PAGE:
My news editor is going to hate this week’s column.  

For a man who is almost entirely fuelled by tea (I am sure his veins run with more PG Tips than blood), I have some bad news: it seems Britain is falling out of love with the stuff.

The latest statistics show that per capita tea consumption in 2022 (the latest year for which figures are available) was 25 per cent lower than it was in 2008, and that despite the explosion in working from home resulting in a slight bounce.  The long-term trend shows an even steeper decline.  We now only drink an average 2.7 cups a day, a figure I suspect my news editor has surpassed before he has even had his morning shower.

Meanwhile, coffee – a far more interesting beverage in my view – is catching up fast.  Coffee consumption is now just 15pc behind tea drinking and, if the present trend continues, is set to overtake it in the next few years.

Tea apologists such as my esteemed colleague claim that their drink of choice is healthy - and there is some evidence that its anti-oxidant effect can be beneficial to the body.  But study after study shows that the far more interesting and refined drink that is coffee also bestows health benefits, perhaps even more so.

Research carried out in Australia showed that two or three cups of coffee a day can protect you from cardiovascular disease and an early death, with Alzheimer’s, Parkinson’s type 2 diabetes, liver disease and prostate cancer all potentially staved off through regular caffeine intake.

Incidentally, the killjoy and pointless drink that is decaffeinated ‘coffee’ has none of the beneficial properties.

These findings remind me of a similar study some years ago, which suggested that a single cup of coffee a day could cut your risk of dying by 12 per cent.  At the time it came out, celebrated risk academic Professor Sir David Spiegelhalter calculated that this meant each cup of coffee would be adding nine minutes to your life (but only if you are a man; for women it’s only there minutes, for reasons which were not made clear).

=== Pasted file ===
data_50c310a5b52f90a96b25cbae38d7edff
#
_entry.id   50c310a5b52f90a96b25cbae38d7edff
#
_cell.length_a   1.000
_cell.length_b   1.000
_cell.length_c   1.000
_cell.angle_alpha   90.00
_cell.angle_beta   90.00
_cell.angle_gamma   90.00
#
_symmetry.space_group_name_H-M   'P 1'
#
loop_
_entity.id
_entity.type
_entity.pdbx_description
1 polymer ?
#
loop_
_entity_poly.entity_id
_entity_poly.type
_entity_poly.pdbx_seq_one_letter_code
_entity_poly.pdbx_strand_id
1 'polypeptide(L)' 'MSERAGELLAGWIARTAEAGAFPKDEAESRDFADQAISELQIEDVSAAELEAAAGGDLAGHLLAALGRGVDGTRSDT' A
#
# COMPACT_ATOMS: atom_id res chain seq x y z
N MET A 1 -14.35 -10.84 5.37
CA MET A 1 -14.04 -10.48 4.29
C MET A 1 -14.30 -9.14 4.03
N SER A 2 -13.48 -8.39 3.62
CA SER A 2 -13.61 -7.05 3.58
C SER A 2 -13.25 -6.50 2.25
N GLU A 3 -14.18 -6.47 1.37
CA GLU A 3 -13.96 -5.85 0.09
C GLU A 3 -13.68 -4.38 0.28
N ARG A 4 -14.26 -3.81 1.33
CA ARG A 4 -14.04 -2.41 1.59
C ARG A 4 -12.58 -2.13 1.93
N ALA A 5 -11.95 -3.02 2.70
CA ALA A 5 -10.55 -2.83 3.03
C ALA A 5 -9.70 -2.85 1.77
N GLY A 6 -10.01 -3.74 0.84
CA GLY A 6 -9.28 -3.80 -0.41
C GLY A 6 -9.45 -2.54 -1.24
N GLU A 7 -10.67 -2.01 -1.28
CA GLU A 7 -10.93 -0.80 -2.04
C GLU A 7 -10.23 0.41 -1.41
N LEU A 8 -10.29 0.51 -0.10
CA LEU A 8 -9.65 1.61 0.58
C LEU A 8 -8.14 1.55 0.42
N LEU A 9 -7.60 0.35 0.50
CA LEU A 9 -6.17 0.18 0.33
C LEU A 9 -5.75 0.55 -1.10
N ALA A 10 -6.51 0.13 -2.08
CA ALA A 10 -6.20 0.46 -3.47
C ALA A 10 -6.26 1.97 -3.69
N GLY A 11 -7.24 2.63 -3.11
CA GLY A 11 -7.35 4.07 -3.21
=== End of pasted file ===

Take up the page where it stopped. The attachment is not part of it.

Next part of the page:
Now, just think what you could do with those extra nine minutes.  If you are really fit you could run a couple of miles in that time.  If you are a puzzle addict, you could solve the cryptic crossword in your daily broadsheet in those 540 seconds.  

Or if you are a masochist, you might – if you were lucky – just about clear the southern suburbs of Norwich on one of Greater Anglia’s London express trains.

There are many dangers in interpreting this kind of research.  The first is cultural: for example, a Korean study showed that drinking three to five cups of coffee a day – what they call ‘moderate consumption’ – will help prevent heart disease.  But only if you eat a Korean-style diet and enjoy a Korean-style lifestyle.

Lifestyle, in fact, plays a big part in all of this.  What these studies don’t reveal is the things which go alongside coffee consumption.  For example, one argument is that people who can afford to drink a lot of coffee (particularly if bought in High Street coffee shops) tend to be more affluent, and thus generally have fewer of the risk factors which are associated with poverty, such as poor housing or diets.

Then, of course, there is the question of what we consume with our coffee.  If we choose a chocolate pastry, or sugary flavourings in the coffee itself, all that benefit will be undone.

What none of these studies look at is mental wellbeing.  For many of us, that first jolt of caffeine in the morning makes us feel good, and surely that in itself is beneficial for our overall health (I use the same argument to justify my red wine consumption).  I suspect if you deprived my news editor of his immense daily tea intake he would simply cease to function.

If each cup of coffee we drink adds an average nine minutes to our lives, well that’s a bonus.

The problem is that in many of today’s ‘speciality’ coffee shops, the time it takes the barista to faff about with the beans, coax the machine into life and craft an aesthetically-pleasing but ultimately pointless pattern in your cappuccino froth is about ten minutes.  

Which means every cup ends up robbing you of a minute of your life.  

Perhaps I should be drinking tea after all.